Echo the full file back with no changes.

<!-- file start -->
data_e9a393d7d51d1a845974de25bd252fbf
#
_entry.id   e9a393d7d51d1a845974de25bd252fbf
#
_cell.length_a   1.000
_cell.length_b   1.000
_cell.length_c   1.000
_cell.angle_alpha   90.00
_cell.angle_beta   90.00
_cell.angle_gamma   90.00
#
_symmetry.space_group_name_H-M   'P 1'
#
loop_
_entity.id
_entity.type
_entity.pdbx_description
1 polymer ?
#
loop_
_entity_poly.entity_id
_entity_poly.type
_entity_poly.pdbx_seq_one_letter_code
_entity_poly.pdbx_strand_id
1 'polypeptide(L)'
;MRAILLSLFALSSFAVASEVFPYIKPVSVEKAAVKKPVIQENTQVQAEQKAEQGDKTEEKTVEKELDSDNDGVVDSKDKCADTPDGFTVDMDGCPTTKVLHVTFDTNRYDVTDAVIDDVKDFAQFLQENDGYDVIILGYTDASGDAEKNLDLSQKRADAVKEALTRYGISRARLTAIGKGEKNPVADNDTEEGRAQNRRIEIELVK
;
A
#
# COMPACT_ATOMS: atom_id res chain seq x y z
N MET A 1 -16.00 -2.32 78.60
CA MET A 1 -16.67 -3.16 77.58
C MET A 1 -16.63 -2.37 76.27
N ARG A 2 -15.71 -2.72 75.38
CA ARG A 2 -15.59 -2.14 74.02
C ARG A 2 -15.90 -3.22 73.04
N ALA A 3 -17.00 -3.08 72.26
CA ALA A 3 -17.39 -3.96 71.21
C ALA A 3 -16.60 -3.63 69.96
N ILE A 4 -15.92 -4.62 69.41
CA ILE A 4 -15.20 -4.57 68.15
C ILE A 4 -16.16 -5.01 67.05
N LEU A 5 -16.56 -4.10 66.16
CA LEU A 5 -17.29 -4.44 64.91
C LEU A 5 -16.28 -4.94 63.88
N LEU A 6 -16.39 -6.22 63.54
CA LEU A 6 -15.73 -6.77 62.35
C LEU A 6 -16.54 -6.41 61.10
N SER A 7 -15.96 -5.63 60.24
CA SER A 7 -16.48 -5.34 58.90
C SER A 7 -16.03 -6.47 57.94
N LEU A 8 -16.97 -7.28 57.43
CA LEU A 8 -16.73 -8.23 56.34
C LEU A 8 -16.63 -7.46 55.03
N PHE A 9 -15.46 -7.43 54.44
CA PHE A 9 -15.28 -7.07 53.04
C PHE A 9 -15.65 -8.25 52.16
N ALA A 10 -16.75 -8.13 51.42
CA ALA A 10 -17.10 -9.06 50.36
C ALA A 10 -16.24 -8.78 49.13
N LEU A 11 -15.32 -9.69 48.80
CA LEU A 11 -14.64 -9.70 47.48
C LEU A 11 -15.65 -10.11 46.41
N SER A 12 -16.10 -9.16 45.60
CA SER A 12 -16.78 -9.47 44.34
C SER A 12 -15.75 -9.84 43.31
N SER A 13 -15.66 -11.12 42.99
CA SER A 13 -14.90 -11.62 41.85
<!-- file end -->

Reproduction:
data_e9a393d7d51d1a845974de25bd252fbf
#
_entry.id   e9a393d7d51d1a845974de25bd252fbf
#
_cell.length_a   1.000
_cell.length_b   1.000
_cell.length_c   1.000
_cell.angle_alpha   90.00
_cell.angle_beta   90.00
_cell.angle_gamma   90.00
#
_symmetry.space_group_name_H-M   'P 1'
#
loop_
_entity.id
_entity.type
_entity.pdbx_description
1 polymer ?
#
loop_
_entity_poly.entity_id
_entity_poly.type
_entity_poly.pdbx_seq_one_letter_code
_entity_poly.pdbx_strand_id
1 'polypeptide(L)'
;MRAILLSLFALSSFAVASEVFPYIKPVSVEKAAVKKPVIQENTQVQAEQKAEQGDKTEEKTVEKELDSDNDGVVDSKDKCADTPDGFTVDMDGCPTTKVLHVTFDTNRYDVTDAVIDDVKDFAQFLQENDGYDVIILGYTDASGDAEKNLDLSQKRADAVKEALTRYGISRARLTAIGKGEKNPVADNDTEEGRAQNRRIEIELVK
;
A
#
# COMPACT_ATOMS: atom_id res chain seq x y z
N MET A 1 -16.00 -2.32 78.60
CA MET A 1 -16.67 -3.16 77.58
C MET A 1 -16.63 -2.37 76.27
N ARG A 2 -15.71 -2.72 75.38
CA ARG A 2 -15.59 -2.14 74.02
C ARG A 2 -15.90 -3.22 73.04
N ALA A 3 -17.00 -3.08 72.26
CA ALA A 3 -17.39 -3.96 71.21
C ALA A 3 -16.60 -3.63 69.96
N ILE A 4 -15.92 -4.62 69.41
CA ILE A 4 -15.20 -4.57 68.15
C ILE A 4 -16.16 -5.01 67.05
N LEU A 5 -16.56 -4.10 66.16
CA LEU A 5 -17.29 -4.44 64.91
C LEU A 5 -16.28 -4.94 63.88
N LEU A 6 -16.39 -6.22 63.54
CA LEU A 6 -15.73 -6.77 62.35
C LEU A 6 -16.54 -6.41 61.10
N SER A 7 -15.96 -5.63 60.24
CA SER A 7 -16.48 -5.34 58.90
C SER A 7 -16.03 -6.47 57.94
N LEU A 8 -16.97 -7.28 57.43
CA LEU A 8 -16.73 -8.23 56.34
C LEU A 8 -16.63 -7.46 55.03
N PHE A 9 -15.46 -7.43 54.44
CA PHE A 9 -15.28 -7.07 53.04
C PHE A 9 -15.65 -8.25 52.16
N ALA A 10 -16.75 -8.13 51.42
CA ALA A 10 -17.10 -9.06 50.36
C ALA A 10 -16.24 -8.78 49.13
N LEU A 11 -15.32 -9.69 48.80
CA LEU A 11 -14.64 -9.70 47.48
C LEU A 11 -15.65 -10.11 46.41
N SER A 12 -16.10 -9.16 45.60
CA SER A 12 -16.78 -9.47 44.34
C SER A 12 -15.75 -9.84 43.31
N SER A 13 -15.66 -11.12 42.99
CA SER A 13 -14.90 -11.62 41.85